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20 ways to say goodbye in Japanese またね!

Here are some ways to say goodbye in Japanese.

Formal expression: In the formal settings, to superiors / elders / newly acquainted people
Casual expression: to your close friends, someone you know very well

- Japanese English
Expression じゃあね。
See ya (you).
Answers じゃあ、またね。
jā, matane.
See ya (you).
See you later.
Expression また あとで。(後)
mata atode.
また こんど。(今度)
mata kondo.
また あした。
mata ashita.
See you later.
See you soon.
See you tomorrow.
Answers じゃあね。
Ok. Bye.
Ok. See you
Expression バイバイ!
bai bai
Answers バイバイ!
bai bai
Expression おつかれ さま でした。
otsukare sama deshita
Thank you very much.
(to your boss)
Answers はい、おつかれ。
hai, otsukare.
Good work today.
(from your boss)
Expression さようなら。
Answers さようなら。
Expression げんきでね /

(元気でね /
genki dene / kio tsuketene
Have a good day
/ evening /night.
Answers ありがとう、

arigatō, otagai nine.
Thanks, you too.
Expression おやすみなさい。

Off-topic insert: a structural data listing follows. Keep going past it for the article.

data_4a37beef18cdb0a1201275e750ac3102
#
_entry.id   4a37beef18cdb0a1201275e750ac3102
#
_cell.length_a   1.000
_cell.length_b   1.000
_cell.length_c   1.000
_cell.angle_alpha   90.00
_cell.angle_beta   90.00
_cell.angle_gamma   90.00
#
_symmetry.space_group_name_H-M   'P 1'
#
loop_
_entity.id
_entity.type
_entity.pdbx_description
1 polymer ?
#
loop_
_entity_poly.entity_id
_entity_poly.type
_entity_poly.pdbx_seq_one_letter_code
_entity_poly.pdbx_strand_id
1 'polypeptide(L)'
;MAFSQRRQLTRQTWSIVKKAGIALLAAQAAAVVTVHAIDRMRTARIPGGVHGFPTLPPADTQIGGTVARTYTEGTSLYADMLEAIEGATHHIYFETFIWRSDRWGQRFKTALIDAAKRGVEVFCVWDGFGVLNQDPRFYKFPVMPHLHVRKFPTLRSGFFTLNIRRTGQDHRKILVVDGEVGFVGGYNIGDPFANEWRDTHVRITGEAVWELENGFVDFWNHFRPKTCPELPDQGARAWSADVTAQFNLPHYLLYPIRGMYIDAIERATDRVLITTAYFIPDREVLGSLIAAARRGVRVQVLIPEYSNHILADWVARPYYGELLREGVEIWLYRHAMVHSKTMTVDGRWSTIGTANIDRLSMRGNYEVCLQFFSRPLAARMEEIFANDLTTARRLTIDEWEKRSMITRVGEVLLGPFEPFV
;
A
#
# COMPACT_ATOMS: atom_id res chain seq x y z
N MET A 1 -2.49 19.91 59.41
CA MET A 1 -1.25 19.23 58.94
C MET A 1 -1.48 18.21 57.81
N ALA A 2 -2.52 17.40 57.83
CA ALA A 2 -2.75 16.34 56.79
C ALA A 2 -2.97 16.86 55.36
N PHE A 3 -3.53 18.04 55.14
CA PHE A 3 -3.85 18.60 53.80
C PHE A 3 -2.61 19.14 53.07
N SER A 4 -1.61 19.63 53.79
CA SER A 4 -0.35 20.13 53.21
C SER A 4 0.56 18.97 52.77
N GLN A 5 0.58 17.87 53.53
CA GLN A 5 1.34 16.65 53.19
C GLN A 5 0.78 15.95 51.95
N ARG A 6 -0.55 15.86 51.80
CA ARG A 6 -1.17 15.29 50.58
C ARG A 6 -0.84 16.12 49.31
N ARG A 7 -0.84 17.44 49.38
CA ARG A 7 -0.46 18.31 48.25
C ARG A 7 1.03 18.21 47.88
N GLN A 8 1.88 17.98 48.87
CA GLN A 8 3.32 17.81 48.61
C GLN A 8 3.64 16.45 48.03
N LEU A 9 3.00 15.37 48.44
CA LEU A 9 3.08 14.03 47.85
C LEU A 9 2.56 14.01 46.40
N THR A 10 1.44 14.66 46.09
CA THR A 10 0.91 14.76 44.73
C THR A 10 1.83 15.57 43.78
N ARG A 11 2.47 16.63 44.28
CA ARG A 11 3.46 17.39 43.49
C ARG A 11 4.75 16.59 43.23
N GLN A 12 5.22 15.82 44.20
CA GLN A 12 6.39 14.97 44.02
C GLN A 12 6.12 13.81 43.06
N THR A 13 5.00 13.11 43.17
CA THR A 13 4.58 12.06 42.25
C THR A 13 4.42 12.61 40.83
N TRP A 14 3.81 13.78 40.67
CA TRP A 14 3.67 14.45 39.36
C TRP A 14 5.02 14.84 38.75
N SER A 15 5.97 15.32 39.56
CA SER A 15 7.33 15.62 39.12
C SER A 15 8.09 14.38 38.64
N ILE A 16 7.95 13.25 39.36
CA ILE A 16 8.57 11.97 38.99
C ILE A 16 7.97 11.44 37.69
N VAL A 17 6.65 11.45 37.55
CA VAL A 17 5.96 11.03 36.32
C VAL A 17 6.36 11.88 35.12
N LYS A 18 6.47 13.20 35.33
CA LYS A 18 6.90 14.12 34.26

oyasumi nasai
Good night.
Answers おやすみ。
Good night. / Bye.
Expression また あえて よかった。
(また 会えて 良かった)
mata aete yokatta.
It was nice seeing you again.
Answers そうだね。
sō dane.
ほんとうに よかった。
(本当に よかった。)
hontō ni yokatta.
You too.

Expression また ちかい うちに
あえると いいね。
mata, chikai uchini, aeruto iine.
I hope I’ll see you
again soon.
Answers ほんとうに。 (本当に)
hontō ni.
なにか しよう。 (何か)
sō dane. mata nanika shiyō
Me too.

Definitely. Let’s do something.

⁺ おつかれさまです can be used as a greeting among co-workers or to your boss at work.
The past tense of this phrase, おつかさまでした is used at the end of the work day.

Have you heard other expressions for saying goodbye in Japanese? Share them with other learners in the comments section.

・Post finder: Language guides to help with learning Japanese

October 26, 2017



It really annoys be that no language site seems to adress this but help me out here. Every site talks about Friends, Bosses or Teachers. That's all. But as a tourist, when I ask someone for directions or when I make small talk with a local, what is the appropriate way to say goodbye? You don't know that person for longer than 5 minutes or so, they're not superiors (although they maybe older, so you want to be polite), they're not friends. So what do you do in this instance? No language site has a clear, neutral polite 'goodbye' listed. Or is Sayonara appropriate in that case? (even tho every site tells you not to use it)